It has no ads, lots of garden pictures, helpful hints, great diagrams and plant profiles. It's a "how-to" resource.
Nothing elaborate or awe inspiring, nothing to pore over, just well documented, basic gardening advice with pictures.
I'm a fan, really, and find much to enjoy when it arrives in my mailbox.
They recently asked subscribers to take a survey indicating how likely they would be to read an article with the following titles:
|Very Interested||Somewhat Interested||Slightly Interested||Not Interested At All|
|Ultimate Perennial Handbook|
|27 Easy-Going, Easy Growing Flowers!|
|No-Fail Plant Combos|
|Flowering Shade Combos Made Easy|
|Easy Weekend Gardens|
|Ultimate Garden Borders|
No. And no. Not interested. Why? That ridiculous word in half the titles:
Many others have ranted about the dumbing down of gardening, and advertising efforts to make gardens something you install and forget. It drives me nuts.
The marketing premise is that putting plants in the ground is highly complex and such a chore and the very essence of disagreeable.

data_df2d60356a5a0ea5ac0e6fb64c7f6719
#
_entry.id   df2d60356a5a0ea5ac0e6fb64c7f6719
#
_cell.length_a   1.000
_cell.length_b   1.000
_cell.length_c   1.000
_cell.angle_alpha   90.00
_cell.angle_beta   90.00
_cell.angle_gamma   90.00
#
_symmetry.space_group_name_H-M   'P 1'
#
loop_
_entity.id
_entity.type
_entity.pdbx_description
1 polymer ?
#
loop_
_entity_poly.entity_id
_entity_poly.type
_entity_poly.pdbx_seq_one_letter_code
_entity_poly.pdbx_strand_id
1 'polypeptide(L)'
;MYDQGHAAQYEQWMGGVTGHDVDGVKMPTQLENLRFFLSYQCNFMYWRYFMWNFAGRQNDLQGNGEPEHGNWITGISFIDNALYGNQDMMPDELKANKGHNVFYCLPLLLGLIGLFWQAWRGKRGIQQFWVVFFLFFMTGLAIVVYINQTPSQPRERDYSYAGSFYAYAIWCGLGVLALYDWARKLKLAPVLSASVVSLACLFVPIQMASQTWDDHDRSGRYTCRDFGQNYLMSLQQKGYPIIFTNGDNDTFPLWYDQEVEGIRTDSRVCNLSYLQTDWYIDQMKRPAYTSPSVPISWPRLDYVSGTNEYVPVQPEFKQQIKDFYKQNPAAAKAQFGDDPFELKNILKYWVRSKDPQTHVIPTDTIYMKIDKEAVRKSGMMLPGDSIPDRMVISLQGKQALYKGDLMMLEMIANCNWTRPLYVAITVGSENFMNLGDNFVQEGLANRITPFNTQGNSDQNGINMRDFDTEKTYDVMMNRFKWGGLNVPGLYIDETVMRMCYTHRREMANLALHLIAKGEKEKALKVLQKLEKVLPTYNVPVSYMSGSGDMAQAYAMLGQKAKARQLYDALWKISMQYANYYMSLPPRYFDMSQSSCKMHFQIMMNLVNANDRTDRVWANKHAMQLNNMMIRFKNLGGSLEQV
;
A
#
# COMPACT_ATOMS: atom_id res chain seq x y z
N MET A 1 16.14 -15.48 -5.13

But it can be made tolerable with EASY plants, and it can be made less onerous with EASY garden plans. You can do it! It's no-care, no-fuss, no-interest, no commitment. So easy.
|Is gardening such a chore?|
Here's my issue:
Why would you want to turn off a potential market like that? Don't garden suppliers and publications want to nourish an ongoing love affair with plants? Why discourage buyers and readers from gardening by implying it's such a chore and time waster? You see the results, with homeowner landscapes full of languishing trees and shrubs that were installed and "needed no care".
|Snnnxxxx. Don't make me go outside.|
Let's all go inside and take a nap.